Sepio Systems Launches Solution to Protect against Rogue Hardware Cyberattacks

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Sepio Systems has announced the introduction of a software solution that offers mitigation of hardware-based cyberattacks.

The advanced mitigation capabilities protect against manipulated peripherals, transparent network devices, and firmware vulnerabilities, the company said in a release.

Sepio's solution has been deployed in over 20 mid to large banks, insurance, and telecom companies in the US, Singapore, Brazil, and Israel. The current install base secures over 600,000 workstations and network ports.

Rogue device cyberattacks are rapidly growing as demonstrated by recent reports of European banks losing tens of millions of dollars after hackers implanted hardware attack tools that compromised the secured infrastructure, the company adds.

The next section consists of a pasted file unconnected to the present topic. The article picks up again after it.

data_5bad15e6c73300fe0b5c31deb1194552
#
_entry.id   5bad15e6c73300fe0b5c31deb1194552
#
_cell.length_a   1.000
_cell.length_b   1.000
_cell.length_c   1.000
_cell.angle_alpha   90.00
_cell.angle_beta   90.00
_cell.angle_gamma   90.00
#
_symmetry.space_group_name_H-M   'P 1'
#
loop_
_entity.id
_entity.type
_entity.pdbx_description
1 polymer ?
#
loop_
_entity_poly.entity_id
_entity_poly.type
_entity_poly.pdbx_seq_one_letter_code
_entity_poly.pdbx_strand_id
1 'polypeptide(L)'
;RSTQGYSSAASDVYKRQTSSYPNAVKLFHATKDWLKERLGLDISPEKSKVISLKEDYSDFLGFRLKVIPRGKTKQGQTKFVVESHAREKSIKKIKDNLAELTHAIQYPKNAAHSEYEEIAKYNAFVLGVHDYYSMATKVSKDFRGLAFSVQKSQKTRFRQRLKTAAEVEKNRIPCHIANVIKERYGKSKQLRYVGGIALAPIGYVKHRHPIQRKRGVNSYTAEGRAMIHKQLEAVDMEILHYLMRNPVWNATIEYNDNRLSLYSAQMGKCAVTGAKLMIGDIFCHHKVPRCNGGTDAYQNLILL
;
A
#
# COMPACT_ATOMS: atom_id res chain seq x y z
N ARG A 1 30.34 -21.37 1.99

“These attacks are just the ‘tip of the iceberg’ as most remain undisclosed,” said Yossi Appleboum, CEO of Sepio Systems. “In many cases, hitting an organization is as simple as replacing a trusted peripheral with a manipulated one. For example, we discovered multiple Raspberry Pi computer modules, which include wireless connectivity, implanted in keyboards that were used for exfiltration attacks. The implant was emulating keyboard keystrokes to infect the workstation and steal data and was running undetected before Sepio’s RDM was deployed.”

In another incident, an off-the-shelf network router was used for infiltrating a Tier 1 bank. This tiny device was plugged in-line between a printer and the enterprise network, allowing covert remote access into the bank’s IT systems. Sepio’s software was able to trace this rogue device based on its physical fingerprint.

“Manipulated devices, intentionally used by insiders or socially engineered employees, are causing significant damages. We also witness an increasing number of penetrated uncontrolled supply chains that deliver infected equipment,” said Appleboum. “While companies were focused on their software cyber risks, they overlooked the threat coming from their hardware. Users can not install unregulated software on a corporate computer but can easily connect an uncontrolled hardware accessory.”